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Most junior colleges across the Mumbai will finally start FYJC classes today, 16th August. After two months of online and offline admissions, several colleges are planning to skip the first unit test. Principals are also worried about completing the first term portion and exam on schedule. Many principals are working with faculty members to prepare a timetable to ensure that the required syllabus is covered before the Diwali break in October.
Last year, colleges opened unusually late in September because of the Best-5 policy. This year, even though the government did not introduce any policy favouring state board students, FYJC classes have been delayed by one month. Before admission to junior college went online, we would open by the second week of July. The online process was brought about to make the system more transparent, but we have always been fair in admitting students. The system should be reviewed, said K C College principal Manju Nichani. Teachers say they need at least six weeks of classes before unit tests can be conducted, especially for science students as the syllabus has been upgraded. Kavita Rege, principal of Sathaye College at Vile Parle, said: It is not possible for us to conduct the unit test. We will start on Wednesday 17th August 16, 2011 as we are still to complete the offline process. Several colleges are worried about the public holidays lined up in August and September. Principals say that they cannot ask their faculty members to give up their public holidays. Our teachers take taking 27 to 28 lectures every week. We may work till April end to ensure all the topics are covered in class XI, especially for science students. Science students will have to complete their practicals and theory in a short span of time, said Nichani Bridging the Divide Dahanukar College at Vile Parle is planning to publish a dictionary for students who hail from regional medium schools. There are many students who come from Marathi-medium schools to junior college. They are not well-versed with the medium of instruction, which is English, and so we are planning to publish a dictionary. It will have the definition of words that are part of their syllabus as well as the Marathi translation. This will help them keep up with students from English medium schools, said Madhavi Pethe, college principal.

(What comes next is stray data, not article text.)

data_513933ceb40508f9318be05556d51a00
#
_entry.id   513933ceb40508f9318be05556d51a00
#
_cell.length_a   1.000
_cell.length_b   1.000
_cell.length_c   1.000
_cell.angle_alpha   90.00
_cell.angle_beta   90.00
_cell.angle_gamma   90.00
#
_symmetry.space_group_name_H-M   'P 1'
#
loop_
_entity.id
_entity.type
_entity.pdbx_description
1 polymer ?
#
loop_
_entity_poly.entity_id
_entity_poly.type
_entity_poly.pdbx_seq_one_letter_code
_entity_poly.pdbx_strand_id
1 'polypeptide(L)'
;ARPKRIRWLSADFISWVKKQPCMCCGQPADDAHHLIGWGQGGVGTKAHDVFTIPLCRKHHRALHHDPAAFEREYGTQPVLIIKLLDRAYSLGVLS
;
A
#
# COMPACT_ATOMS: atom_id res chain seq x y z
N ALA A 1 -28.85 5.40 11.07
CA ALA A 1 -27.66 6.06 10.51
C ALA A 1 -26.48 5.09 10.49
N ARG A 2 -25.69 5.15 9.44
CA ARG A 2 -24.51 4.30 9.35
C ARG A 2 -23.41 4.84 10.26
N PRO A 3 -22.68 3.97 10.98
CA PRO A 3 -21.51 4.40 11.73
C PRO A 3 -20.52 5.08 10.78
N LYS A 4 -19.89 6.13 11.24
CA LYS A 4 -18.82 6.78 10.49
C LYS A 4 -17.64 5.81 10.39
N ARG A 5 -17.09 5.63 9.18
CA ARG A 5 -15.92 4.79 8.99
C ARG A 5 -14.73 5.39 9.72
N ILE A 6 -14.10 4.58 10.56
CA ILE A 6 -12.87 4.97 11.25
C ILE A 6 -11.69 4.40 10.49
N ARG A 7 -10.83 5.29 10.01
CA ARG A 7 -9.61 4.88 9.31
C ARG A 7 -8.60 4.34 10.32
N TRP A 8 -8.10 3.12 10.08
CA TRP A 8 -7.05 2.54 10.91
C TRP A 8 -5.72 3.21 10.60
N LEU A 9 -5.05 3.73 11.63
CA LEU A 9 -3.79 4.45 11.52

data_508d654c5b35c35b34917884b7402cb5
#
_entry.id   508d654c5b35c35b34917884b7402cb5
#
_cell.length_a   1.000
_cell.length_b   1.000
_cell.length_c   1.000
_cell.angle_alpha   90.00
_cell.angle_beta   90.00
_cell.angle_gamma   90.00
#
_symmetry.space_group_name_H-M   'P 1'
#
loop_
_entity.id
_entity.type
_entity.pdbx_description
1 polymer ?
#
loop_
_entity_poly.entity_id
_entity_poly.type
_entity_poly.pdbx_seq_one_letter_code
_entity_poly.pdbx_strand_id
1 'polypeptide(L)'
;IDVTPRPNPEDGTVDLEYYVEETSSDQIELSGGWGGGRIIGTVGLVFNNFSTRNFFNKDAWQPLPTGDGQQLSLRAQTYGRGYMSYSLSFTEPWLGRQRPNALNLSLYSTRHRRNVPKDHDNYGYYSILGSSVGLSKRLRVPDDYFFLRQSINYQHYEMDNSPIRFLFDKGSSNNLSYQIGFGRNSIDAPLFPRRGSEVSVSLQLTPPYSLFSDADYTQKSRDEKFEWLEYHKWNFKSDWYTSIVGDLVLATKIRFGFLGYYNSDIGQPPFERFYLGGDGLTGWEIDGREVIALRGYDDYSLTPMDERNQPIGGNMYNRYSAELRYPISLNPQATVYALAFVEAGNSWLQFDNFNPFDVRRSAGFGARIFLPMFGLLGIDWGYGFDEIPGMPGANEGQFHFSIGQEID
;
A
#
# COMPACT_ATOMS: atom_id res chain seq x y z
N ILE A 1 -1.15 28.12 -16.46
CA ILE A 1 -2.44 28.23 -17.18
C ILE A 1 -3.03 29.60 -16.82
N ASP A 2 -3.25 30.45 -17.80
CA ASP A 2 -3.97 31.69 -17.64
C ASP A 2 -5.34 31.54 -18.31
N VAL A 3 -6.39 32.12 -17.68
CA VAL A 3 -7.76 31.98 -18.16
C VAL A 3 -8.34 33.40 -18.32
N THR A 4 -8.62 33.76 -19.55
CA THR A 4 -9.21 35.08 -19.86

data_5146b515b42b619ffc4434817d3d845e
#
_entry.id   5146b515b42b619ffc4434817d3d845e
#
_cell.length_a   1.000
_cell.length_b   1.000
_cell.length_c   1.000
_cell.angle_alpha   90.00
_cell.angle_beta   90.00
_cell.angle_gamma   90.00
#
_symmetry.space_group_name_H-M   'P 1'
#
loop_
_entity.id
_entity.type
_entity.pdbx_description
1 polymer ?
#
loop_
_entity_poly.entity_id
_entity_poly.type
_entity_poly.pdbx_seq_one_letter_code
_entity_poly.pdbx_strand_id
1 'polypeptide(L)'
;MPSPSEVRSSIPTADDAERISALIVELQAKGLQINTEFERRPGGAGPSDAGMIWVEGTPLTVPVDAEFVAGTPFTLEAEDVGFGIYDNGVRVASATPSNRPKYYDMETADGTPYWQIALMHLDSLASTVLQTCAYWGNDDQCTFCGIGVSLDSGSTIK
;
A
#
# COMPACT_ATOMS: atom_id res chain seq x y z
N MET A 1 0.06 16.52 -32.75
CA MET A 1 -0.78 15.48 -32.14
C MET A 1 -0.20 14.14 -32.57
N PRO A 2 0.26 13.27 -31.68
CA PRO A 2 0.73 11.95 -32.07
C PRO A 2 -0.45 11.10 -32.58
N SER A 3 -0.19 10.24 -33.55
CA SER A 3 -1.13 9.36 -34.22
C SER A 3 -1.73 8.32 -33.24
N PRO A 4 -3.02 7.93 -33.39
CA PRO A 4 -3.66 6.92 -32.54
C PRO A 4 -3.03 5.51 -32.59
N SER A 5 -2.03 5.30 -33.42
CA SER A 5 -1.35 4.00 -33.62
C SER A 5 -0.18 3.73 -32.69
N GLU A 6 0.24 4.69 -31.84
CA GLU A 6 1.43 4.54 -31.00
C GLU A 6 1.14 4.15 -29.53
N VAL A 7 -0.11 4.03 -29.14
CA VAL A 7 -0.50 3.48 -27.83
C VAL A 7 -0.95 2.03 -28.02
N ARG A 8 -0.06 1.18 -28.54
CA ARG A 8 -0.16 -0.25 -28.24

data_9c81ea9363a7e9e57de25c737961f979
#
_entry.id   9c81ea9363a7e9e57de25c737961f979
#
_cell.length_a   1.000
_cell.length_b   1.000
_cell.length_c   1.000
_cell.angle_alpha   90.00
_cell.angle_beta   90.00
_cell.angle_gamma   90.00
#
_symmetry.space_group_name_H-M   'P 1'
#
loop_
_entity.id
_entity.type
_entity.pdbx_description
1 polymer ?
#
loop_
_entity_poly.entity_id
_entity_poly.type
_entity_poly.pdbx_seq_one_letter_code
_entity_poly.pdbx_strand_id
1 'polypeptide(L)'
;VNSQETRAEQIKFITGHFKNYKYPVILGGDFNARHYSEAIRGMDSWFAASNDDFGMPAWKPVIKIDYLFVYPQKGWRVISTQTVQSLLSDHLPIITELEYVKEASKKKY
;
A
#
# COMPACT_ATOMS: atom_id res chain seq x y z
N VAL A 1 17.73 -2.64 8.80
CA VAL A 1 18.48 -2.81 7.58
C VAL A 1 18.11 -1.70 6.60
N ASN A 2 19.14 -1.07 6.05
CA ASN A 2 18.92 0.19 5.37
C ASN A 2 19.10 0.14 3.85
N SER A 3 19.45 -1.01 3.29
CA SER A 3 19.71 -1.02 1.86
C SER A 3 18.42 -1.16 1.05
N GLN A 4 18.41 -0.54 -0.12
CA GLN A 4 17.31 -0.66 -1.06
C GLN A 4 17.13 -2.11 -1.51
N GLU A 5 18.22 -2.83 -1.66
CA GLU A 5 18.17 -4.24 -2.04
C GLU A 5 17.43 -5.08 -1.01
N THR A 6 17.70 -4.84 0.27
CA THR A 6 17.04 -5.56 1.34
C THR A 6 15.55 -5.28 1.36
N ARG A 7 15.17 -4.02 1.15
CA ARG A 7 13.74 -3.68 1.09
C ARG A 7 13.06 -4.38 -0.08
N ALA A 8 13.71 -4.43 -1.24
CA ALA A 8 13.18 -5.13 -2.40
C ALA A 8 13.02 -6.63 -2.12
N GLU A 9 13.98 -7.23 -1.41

Courtesy: Times of India
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